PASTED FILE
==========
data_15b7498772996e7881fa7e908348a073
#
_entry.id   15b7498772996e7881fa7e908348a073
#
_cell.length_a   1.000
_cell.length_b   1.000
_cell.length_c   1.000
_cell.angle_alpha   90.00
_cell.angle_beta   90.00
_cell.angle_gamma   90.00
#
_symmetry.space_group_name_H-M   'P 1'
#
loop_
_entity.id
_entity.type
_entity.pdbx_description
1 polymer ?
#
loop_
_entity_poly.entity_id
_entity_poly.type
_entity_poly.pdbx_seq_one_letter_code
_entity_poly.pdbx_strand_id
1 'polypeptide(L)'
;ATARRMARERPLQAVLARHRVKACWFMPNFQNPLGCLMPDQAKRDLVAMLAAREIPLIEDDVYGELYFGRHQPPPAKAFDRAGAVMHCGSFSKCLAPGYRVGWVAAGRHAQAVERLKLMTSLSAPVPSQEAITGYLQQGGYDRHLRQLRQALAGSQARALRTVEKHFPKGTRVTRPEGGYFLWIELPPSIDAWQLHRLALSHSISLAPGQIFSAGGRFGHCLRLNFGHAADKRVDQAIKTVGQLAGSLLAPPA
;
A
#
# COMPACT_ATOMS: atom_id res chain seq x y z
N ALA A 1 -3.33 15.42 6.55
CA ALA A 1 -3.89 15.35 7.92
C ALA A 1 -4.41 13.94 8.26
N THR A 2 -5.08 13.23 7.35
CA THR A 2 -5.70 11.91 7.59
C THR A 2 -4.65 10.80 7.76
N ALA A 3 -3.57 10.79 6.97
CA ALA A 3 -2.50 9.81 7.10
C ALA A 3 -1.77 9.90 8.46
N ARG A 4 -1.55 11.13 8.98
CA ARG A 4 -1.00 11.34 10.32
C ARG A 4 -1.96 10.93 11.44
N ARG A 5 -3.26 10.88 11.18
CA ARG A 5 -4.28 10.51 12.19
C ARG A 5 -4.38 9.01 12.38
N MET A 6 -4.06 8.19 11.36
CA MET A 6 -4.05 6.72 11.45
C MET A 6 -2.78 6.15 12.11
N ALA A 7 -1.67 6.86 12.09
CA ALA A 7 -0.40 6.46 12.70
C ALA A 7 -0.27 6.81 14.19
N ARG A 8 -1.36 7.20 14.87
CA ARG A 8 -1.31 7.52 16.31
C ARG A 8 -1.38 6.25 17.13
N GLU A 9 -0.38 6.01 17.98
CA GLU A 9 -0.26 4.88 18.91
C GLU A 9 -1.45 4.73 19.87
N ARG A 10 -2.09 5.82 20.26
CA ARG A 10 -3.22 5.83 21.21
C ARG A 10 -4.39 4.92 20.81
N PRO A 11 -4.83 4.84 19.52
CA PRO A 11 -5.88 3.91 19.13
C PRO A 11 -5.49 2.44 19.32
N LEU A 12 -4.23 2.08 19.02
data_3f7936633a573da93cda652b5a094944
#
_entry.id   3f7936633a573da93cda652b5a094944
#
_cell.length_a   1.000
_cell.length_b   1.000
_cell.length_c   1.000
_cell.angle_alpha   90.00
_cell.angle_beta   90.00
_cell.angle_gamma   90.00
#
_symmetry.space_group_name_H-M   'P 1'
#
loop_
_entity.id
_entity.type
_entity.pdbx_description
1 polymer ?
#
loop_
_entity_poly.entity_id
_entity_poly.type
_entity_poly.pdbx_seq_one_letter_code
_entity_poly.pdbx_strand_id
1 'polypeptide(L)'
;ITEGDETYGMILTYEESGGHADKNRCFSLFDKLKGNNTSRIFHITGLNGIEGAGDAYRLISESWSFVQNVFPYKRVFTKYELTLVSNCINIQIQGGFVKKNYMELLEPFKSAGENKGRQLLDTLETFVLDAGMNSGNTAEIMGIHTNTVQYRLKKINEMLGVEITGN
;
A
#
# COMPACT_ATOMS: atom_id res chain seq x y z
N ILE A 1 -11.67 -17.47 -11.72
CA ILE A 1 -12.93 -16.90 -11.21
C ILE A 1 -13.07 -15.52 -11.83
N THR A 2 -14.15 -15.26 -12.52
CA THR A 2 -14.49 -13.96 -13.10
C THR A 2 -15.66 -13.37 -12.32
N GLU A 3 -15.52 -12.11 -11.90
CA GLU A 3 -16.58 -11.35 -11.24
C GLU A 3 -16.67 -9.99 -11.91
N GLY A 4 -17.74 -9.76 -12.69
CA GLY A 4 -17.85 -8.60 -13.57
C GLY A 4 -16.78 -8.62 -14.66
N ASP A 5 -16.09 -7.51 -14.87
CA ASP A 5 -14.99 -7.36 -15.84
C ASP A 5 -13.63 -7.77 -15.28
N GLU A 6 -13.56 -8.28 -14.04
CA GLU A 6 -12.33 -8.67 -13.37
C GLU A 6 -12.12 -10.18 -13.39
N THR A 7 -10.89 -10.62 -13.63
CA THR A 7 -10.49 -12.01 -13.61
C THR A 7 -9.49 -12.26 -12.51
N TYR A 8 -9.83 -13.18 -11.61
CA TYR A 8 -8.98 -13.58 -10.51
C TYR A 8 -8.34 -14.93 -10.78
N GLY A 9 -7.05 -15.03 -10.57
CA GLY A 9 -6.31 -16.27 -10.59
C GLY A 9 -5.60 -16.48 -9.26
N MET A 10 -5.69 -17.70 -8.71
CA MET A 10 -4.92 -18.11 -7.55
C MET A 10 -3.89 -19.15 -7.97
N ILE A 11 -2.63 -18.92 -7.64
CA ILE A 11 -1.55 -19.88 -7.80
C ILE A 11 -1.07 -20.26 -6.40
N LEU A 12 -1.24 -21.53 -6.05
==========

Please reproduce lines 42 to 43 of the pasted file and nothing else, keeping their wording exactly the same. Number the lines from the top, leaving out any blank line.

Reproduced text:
C ARG A 4 -1.96 10.93 11.44
N ARG A 5 -3.26 10.88 11.18